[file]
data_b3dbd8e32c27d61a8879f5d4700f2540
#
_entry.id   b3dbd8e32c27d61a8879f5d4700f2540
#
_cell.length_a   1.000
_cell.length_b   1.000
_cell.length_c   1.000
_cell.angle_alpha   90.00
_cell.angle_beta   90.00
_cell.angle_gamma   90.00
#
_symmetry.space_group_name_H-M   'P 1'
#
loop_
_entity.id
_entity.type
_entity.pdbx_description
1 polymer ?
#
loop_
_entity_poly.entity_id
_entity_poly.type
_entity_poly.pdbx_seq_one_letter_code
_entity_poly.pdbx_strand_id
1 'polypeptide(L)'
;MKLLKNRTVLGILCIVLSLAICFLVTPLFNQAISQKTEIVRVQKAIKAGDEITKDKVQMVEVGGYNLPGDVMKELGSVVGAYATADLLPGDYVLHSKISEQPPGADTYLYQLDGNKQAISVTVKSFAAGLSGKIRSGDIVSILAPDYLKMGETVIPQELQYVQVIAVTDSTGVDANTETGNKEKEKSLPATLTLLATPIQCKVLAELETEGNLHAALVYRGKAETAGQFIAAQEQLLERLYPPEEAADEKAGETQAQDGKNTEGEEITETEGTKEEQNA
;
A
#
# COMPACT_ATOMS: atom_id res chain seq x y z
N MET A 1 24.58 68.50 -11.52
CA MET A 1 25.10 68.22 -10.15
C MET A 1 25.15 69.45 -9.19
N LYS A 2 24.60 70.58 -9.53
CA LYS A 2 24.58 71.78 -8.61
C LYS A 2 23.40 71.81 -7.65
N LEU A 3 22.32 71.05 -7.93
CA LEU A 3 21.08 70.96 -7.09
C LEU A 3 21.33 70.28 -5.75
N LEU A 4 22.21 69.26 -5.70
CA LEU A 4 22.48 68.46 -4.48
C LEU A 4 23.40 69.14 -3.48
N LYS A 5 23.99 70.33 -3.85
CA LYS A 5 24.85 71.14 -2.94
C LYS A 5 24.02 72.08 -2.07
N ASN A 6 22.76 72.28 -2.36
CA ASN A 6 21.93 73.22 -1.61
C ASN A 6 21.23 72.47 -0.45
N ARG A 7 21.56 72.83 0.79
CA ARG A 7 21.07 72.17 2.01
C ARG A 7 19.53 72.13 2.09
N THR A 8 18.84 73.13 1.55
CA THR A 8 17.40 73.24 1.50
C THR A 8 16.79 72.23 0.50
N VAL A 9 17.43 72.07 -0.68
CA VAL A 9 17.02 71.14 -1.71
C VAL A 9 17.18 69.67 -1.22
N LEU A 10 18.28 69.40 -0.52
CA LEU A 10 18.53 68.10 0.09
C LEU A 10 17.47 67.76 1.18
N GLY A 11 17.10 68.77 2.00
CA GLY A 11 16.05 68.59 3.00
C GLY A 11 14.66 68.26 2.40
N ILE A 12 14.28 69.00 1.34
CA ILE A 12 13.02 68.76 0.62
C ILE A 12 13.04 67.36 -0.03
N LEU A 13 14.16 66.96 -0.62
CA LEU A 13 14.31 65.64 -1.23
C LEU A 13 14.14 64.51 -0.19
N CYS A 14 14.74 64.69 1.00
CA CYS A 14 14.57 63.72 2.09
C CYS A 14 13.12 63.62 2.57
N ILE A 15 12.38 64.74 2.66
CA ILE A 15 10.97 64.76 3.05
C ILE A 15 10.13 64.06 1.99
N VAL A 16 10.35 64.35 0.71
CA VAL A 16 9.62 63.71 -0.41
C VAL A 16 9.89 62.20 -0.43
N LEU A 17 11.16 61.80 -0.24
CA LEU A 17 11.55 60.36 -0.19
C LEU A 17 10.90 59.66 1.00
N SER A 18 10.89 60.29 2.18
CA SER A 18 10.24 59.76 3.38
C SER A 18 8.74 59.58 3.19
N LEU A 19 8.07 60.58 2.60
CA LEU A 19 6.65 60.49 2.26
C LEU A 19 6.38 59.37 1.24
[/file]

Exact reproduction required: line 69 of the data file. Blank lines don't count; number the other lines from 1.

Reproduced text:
C LEU A 13 14.14 64.51 -0.19